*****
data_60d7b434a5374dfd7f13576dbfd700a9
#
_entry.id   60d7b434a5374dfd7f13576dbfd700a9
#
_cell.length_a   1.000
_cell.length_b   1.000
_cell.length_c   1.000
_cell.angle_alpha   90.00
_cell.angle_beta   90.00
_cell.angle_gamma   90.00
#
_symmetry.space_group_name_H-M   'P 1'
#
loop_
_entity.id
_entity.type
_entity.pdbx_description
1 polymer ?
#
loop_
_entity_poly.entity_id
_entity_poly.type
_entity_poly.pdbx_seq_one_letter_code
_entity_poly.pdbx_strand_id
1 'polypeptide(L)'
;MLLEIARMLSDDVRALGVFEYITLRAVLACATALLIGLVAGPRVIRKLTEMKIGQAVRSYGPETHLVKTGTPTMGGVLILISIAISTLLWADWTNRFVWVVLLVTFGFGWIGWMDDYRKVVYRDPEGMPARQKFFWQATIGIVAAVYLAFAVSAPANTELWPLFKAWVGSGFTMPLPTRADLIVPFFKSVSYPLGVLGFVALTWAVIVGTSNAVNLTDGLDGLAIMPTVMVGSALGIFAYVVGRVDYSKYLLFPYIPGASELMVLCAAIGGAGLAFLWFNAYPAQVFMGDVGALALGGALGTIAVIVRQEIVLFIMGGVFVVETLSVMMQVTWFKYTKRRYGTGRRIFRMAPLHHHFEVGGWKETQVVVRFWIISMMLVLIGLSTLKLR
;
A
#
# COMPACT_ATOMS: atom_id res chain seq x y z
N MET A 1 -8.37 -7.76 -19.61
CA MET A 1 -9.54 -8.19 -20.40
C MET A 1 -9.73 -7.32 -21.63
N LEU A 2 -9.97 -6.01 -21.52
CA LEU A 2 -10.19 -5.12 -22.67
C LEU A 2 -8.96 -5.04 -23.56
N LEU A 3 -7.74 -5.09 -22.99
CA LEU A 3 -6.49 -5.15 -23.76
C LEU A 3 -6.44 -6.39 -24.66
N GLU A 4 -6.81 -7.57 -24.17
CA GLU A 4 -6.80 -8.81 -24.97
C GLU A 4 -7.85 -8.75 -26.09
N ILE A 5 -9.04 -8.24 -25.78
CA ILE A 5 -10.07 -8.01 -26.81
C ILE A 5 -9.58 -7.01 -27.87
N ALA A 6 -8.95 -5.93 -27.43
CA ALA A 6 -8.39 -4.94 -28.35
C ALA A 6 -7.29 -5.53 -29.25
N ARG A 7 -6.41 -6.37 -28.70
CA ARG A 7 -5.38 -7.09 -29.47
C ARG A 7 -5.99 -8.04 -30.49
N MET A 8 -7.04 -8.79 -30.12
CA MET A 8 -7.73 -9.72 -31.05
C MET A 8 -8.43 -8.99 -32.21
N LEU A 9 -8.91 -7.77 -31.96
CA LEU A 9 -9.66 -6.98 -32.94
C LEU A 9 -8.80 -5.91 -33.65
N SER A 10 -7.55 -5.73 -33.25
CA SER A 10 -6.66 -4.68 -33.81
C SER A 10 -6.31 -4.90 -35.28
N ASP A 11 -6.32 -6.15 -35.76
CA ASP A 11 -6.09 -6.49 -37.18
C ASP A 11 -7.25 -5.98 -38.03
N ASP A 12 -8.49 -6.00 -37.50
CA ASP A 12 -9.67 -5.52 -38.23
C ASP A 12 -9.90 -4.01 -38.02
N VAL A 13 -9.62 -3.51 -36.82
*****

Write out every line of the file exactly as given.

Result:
data_60d7b434a5374dfd7f13576dbfd700a9
#
_entry.id   60d7b434a5374dfd7f13576dbfd700a9
#
_cell.length_a   1.000
_cell.length_b   1.000
_cell.length_c   1.000
_cell.angle_alpha   90.00
_cell.angle_beta   90.00
_cell.angle_gamma   90.00
#
_symmetry.space_group_name_H-M   'P 1'
#
loop_
_entity.id
_entity.type
_entity.pdbx_description
1 polymer ?
#
loop_
_entity_poly.entity_id
_entity_poly.type
_entity_poly.pdbx_seq_one_letter_code
_entity_poly.pdbx_strand_id
1 'polypeptide(L)'
;MLLEIARMLSDDVRALGVFEYITLRAVLACATALLIGLVAGPRVIRKLTEMKIGQAVRSYGPETHLVKTGTPTMGGVLILISIAISTLLWADWTNRFVWVVLLVTFGFGWIGWMDDYRKVVYRDPEGMPARQKFFWQATIGIVAAVYLAFAVSAPANTELWPLFKAWVGSGFTMPLPTRADLIVPFFKSVSYPLGVLGFVALTWAVIVGTSNAVNLTDGLDGLAIMPTVMVGSALGIFAYVVGRVDYSKYLLFPYIPGASELMVLCAAIGGAGLAFLWFNAYPAQVFMGDVGALALGGALGTIAVIVRQEIVLFIMGGVFVVETLSVMMQVTWFKYTKRRYGTGRRIFRMAPLHHHFEVGGWKETQVVVRFWIISMMLVLIGLSTLKLR
;
A
#
# COMPACT_ATOMS: atom_id res chain seq x y z
N MET A 1 -8.37 -7.76 -19.61
CA MET A 1 -9.54 -8.19 -20.40
C MET A 1 -9.73 -7.32 -21.63
N LEU A 2 -9.97 -6.01 -21.52
CA LEU A 2 -10.19 -5.12 -22.67
C LEU A 2 -8.96 -5.04 -23.56
N LEU A 3 -7.74 -5.09 -22.99
CA LEU A 3 -6.49 -5.15 -23.76
C LEU A 3 -6.44 -6.39 -24.66
N GLU A 4 -6.81 -7.57 -24.17
CA GLU A 4 -6.80 -8.81 -24.97
C GLU A 4 -7.85 -8.75 -26.09
N ILE A 5 -9.04 -8.24 -25.78
CA ILE A 5 -10.07 -8.01 -26.81
C ILE A 5 -9.58 -7.01 -27.87
N ALA A 6 -8.95 -5.93 -27.43
CA ALA A 6 -8.39 -4.94 -28.35
C ALA A 6 -7.29 -5.53 -29.25
N ARG A 7 -6.41 -6.37 -28.70
CA ARG A 7 -5.38 -7.09 -29.47
C ARG A 7 -5.99 -8.04 -30.49
N MET A 8 -7.04 -8.79 -30.12
CA MET A 8 -7.73 -9.72 -31.05
C MET A 8 -8.43 -8.99 -32.21
N LEU A 9 -8.91 -7.77 -31.96
CA LEU A 9 -9.66 -6.98 -32.94
C LEU A 9 -8.80 -5.91 -33.65
N SER A 10 -7.55 -5.73 -33.25
CA SER A 10 -6.66 -4.68 -33.81
C SER A 10 -6.31 -4.90 -35.28
N ASP A 11 -6.32 -6.15 -35.76
CA ASP A 11 -6.09 -6.49 -37.18
C ASP A 11 -7.25 -5.98 -38.03
N ASP A 12 -8.49 -6.00 -37.50
CA ASP A 12 -9.67 -5.52 -38.23
C ASP A 12 -9.90 -4.01 -38.02
N VAL A 13 -9.62 -3.51 -36.82